Chinese Potstickers

So, we finally got a battery for the scale in our bathroom and the number on there was a lot higher then I remember. I just told myself it’s muscle from working out (ha), but found myself making a salad for lunch.

Spring mix, sautéed mushrooms, a little chicken and shallots.


My quest for light eating rapidly came to an end when Chi came home with cupcakes para gratis. Whoops, another day another attempt.

Today’s recipe is sponsored by…


my grandparents! I usually see them once a week, and this time we made potstickers together. My grandpa actually learned when he was younger in the war. Potstickers was a really popular item when drafted because it was really cheap to make and filling.

So here is to another authentic, Chinese family recipe! The other two I have made so far are Eggplant Stirfry and Chinese Chicken and Bok Choy. Check them out!

Chinese Potstickers

Prep Time: 1 Hour

Cook Time: 10 Minutes

Serves: 58 Potstickers



  • 1-1/2 Lbs Ground Pork
  • 6 Pieces of Cabbage, boiled
  • 1 Package of Potsticker Wrappers
  • 6 Cloves of Garlic, diced
  • 1/2 Ginger, minced
  • 2 Eggs
  • 6 Stocks of Green Onion
  • 10 Shakes White Pepper Powder
  • 2-1/2 Tbs Soy Sauce
  • 1 Tsp Sugar
  • (Not Pictured)
  • 1 Tsp Salt
  • 1 Tsp Corn Starch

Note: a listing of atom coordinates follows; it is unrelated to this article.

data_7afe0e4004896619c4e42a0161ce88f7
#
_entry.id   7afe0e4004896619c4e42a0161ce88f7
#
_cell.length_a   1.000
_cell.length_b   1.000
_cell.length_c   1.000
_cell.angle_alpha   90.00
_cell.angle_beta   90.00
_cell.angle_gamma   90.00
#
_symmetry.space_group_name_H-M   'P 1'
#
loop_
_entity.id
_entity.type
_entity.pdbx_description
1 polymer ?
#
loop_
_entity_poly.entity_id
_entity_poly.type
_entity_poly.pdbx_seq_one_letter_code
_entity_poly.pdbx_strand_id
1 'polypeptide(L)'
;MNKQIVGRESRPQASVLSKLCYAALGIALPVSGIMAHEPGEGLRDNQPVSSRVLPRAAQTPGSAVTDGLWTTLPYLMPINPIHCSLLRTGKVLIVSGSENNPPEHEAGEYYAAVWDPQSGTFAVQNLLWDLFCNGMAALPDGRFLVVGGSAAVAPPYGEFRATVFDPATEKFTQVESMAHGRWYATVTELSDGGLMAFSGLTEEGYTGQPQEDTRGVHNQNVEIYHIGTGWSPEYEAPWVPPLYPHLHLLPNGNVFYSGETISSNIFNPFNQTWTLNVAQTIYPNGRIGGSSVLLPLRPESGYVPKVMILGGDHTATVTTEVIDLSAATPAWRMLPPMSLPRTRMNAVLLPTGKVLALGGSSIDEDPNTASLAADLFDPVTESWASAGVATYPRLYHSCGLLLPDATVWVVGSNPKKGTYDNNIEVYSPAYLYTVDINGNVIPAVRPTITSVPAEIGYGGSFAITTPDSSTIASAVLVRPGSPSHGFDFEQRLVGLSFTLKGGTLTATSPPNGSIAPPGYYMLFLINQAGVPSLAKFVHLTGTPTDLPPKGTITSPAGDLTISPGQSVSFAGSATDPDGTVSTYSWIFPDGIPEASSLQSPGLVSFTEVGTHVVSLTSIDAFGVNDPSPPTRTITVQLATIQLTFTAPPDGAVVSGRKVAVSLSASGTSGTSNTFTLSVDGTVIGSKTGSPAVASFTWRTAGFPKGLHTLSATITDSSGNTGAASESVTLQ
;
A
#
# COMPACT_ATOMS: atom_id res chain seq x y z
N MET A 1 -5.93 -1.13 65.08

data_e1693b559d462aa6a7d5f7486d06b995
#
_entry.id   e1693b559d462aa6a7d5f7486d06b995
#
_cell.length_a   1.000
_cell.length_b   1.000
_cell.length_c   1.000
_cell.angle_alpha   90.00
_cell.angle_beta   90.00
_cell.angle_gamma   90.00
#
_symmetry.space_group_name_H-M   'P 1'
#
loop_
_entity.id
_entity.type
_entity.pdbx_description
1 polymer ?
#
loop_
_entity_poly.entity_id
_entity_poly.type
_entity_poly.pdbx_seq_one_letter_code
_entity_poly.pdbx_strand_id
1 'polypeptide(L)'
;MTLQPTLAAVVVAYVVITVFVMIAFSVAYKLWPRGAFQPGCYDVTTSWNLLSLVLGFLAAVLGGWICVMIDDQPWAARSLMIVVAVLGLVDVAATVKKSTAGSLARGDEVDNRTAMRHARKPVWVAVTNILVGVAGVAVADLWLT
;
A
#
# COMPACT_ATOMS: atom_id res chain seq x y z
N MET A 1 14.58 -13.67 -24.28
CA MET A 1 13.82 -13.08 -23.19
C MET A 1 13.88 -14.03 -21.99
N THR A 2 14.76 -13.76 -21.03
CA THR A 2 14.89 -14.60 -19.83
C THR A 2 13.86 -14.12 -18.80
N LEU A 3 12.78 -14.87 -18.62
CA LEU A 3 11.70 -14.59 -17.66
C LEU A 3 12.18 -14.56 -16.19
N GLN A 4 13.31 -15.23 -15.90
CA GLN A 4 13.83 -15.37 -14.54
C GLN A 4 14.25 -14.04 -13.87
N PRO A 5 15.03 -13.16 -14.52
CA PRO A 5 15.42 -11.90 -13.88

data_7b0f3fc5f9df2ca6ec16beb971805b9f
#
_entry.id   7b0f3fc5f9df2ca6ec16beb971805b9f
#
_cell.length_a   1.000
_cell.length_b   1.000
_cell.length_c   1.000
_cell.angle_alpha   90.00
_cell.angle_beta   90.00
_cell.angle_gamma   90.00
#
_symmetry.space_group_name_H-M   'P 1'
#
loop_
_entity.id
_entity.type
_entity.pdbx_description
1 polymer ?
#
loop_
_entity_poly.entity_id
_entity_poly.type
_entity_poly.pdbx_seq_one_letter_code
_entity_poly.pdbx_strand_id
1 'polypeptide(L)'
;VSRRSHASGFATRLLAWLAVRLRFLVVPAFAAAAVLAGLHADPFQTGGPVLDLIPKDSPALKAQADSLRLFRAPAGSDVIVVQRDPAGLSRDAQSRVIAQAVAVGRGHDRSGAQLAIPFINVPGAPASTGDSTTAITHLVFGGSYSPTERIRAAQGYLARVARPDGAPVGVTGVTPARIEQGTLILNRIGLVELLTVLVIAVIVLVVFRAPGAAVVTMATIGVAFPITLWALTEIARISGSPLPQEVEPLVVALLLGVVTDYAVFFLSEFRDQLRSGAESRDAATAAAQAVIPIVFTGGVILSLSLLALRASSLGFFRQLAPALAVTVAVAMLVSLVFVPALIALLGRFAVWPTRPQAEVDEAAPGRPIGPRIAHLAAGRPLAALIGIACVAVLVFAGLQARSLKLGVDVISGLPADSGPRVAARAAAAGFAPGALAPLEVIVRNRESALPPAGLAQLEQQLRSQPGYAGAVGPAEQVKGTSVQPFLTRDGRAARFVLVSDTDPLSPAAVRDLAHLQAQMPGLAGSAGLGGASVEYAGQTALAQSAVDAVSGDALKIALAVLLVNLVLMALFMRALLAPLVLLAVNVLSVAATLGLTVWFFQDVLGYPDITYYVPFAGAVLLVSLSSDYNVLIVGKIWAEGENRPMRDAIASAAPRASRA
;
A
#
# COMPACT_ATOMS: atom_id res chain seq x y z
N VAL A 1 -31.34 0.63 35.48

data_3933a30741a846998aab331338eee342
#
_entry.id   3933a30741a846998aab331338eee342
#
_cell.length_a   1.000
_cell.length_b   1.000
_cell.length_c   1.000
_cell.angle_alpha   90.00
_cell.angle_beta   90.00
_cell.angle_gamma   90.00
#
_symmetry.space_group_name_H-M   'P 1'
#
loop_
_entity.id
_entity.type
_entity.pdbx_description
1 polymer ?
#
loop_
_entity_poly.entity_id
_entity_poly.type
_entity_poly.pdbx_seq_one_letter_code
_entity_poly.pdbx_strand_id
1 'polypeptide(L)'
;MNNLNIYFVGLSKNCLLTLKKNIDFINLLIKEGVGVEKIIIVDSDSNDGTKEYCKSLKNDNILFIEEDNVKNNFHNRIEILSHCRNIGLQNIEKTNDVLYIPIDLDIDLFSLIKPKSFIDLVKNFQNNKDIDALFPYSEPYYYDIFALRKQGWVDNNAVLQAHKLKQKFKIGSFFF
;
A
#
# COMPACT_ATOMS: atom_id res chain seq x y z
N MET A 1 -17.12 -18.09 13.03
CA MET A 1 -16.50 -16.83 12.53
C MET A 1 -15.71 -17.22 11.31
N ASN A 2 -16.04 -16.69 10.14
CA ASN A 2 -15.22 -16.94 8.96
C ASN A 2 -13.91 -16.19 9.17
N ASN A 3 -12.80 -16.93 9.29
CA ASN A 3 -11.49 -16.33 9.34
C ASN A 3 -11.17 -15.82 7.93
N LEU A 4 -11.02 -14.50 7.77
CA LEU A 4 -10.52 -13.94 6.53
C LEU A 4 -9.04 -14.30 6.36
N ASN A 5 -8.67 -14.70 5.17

• 1 Tsp Cooking Oil
  • 2 Tbs Oyster Sauce


1. Boil the cabbage for five minutes until soft.


2. Cut the green onions thin, dice the garlic and mince the ginger.


3. Cut the boiled cabbage thin so it doesn’t pierce the potsticker wrap.


4. Pour all the solid seasonings just chopped into a bowl with the pork in it.


5. Pour in soy sauce and oyster sauce and oil. Sprinkle in the sugar, white pepper powder, salt and corn starch. Crack open the two eggs.

6. Stir everything around with your hands clockwise until everything is mixed throughout. (Mixing it clockwise is a must according to my grandma).



6. Prep the table. Open your wrapper packet, a shallow dish of water, the pork mixture and a plate to put all your finished potstickers.


7. Lightly fold the wrappers in half and in quarters to separate them for maximum usefulness.